Indeed, the sides were cancelling each other out to a considerable extent. With every parry brought a counter, which would be defended with strength and countered again with laborious play in between, ad infinitum. There was a lack of space between defence and attack for players to force their opponents on the back foot through craft or technique, which compounded the reluctance to do anything else but launch the ball forward from the backline to force a mistake from the other side. For the first half hour, the match was cagey, which wasn’t helped by the two teams matching up almost with perfect symmetry.
The visitors changed their line-up from the defeat at home to Falkirk last week. The 4-4-2 set-up against the Bairns was altered to both better protect the space in front of the defence and to quickly support Peter MacDonald in attack. Regular central midfielders Gavin Rae and Kevin McBride held the 4-2-3-1 together, with Jim McAlister deployed by Paul Hartley as the central attacking midfielder between Martin Boyle and Nicky Riley.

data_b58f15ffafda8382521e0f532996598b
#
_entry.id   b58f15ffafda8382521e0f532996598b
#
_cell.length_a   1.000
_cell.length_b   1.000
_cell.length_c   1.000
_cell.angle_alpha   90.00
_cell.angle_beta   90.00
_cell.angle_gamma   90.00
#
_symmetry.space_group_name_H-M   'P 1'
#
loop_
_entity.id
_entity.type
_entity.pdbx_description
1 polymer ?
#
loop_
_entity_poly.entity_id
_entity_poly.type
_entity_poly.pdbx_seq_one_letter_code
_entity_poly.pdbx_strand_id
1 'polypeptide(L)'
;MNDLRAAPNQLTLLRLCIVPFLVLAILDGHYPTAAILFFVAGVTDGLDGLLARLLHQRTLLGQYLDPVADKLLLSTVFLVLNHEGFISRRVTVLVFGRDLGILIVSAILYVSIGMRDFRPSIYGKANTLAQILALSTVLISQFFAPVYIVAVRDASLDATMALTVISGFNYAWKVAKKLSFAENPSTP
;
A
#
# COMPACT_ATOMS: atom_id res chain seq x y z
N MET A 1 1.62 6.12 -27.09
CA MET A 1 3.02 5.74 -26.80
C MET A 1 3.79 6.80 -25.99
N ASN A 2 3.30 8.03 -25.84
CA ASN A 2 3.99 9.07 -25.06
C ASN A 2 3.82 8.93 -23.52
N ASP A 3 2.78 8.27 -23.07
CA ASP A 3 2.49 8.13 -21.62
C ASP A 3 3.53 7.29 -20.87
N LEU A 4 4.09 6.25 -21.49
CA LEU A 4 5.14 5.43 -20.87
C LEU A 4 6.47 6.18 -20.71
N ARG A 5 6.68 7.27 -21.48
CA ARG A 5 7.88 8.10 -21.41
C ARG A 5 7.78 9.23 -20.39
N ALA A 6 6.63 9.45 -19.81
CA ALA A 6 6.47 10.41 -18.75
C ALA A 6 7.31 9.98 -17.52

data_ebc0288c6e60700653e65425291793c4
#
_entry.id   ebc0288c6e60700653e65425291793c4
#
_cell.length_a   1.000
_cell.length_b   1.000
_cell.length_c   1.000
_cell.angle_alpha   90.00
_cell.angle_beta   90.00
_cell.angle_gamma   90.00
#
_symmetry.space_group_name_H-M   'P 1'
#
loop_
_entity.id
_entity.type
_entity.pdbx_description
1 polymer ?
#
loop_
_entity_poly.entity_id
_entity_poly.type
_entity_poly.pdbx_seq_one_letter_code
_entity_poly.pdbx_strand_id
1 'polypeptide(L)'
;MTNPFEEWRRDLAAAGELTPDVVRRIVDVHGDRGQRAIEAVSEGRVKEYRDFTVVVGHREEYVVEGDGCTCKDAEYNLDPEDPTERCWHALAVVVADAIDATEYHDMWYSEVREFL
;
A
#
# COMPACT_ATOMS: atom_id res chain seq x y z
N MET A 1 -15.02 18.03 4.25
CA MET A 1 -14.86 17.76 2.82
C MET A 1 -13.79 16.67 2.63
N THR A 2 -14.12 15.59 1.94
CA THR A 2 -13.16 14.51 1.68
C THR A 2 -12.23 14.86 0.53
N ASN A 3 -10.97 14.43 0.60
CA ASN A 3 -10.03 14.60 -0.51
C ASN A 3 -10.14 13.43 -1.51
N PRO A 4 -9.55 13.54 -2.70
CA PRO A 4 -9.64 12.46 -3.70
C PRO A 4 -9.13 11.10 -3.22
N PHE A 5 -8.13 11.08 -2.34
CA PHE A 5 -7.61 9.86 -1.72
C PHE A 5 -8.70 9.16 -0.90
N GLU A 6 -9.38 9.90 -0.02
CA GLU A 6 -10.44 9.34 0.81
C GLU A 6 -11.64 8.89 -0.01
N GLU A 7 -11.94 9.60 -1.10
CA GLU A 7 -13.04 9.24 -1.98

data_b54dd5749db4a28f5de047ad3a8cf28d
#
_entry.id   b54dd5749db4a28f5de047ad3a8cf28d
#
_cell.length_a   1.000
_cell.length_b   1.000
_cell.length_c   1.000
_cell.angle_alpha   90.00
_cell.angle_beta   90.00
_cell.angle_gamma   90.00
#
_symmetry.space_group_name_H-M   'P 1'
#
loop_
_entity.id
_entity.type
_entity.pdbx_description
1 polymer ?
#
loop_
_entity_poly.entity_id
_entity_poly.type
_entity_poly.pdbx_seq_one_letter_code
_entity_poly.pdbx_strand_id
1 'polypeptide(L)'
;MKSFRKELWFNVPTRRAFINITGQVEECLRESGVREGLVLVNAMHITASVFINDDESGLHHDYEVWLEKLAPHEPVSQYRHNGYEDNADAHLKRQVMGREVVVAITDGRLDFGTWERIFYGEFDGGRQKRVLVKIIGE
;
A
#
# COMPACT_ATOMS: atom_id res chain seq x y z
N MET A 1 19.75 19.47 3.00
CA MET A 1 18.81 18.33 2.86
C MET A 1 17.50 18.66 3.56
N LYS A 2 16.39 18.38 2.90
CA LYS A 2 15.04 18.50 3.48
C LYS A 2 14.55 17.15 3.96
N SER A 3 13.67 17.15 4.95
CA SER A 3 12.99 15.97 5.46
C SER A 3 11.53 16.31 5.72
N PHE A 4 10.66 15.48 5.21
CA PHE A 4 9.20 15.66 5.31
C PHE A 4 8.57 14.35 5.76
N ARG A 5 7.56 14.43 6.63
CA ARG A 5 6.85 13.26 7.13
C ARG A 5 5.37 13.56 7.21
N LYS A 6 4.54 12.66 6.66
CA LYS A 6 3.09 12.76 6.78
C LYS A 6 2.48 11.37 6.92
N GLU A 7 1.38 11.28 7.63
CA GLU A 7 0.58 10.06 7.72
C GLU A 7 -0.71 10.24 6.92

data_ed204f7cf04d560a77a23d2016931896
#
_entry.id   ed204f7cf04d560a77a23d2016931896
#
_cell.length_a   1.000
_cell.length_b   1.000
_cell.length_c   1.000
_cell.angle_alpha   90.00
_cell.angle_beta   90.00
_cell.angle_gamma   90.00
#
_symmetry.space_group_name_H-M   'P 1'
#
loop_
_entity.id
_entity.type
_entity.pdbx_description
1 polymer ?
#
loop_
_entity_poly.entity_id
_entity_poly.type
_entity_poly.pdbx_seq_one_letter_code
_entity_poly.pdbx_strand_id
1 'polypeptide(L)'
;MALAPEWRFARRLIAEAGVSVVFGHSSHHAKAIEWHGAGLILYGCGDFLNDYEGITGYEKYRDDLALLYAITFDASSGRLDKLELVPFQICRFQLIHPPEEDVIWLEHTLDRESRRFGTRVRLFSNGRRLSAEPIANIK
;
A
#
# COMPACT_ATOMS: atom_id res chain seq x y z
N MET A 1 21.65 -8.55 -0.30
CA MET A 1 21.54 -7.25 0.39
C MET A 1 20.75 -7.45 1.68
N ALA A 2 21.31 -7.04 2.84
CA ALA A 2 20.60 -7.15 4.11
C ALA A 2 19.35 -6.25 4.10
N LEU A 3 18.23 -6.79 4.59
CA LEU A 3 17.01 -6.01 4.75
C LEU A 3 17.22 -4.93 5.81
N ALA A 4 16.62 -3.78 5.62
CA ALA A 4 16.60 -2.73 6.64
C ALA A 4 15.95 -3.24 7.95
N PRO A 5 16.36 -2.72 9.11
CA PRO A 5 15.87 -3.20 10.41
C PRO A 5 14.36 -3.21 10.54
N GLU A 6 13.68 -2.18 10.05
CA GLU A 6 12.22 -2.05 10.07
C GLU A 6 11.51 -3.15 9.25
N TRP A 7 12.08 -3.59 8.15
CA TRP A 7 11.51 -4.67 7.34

McAlister had arguably the most important role in Dundee’s line-up: to link the play between defence and attack; and to make sure Hartley didn’t end with a broken team. McAlister’s cause wasn’t helped by his side’s 4-2-3-1 being matched by Accies’ 4-1-4-1-cum-4-3-3 shape, with Ali Crawford sitting at the back of midfield in McAlister’s way. Crawford had Darian Mackinnon and Antony Andreu immediately in front of him, who were pitted against Dundee’s Rae and McBride respectively.
The skirmish in midfield was closely contested and the players felt almost too familiar with each other, with very little conceded among the players. McAlister had little opportunity to thrive in the area behind MacDonald, and Dundee’s better moments arrived when bypassing the midfield or attacking down the left flank. Although centre-backs Declan Gallagher and Iain Davidson were comfortable playing between themselves, when the pass had to go forward it went long and MacDonald generally found it a struggle to compete aerially against two defenders much taller than him.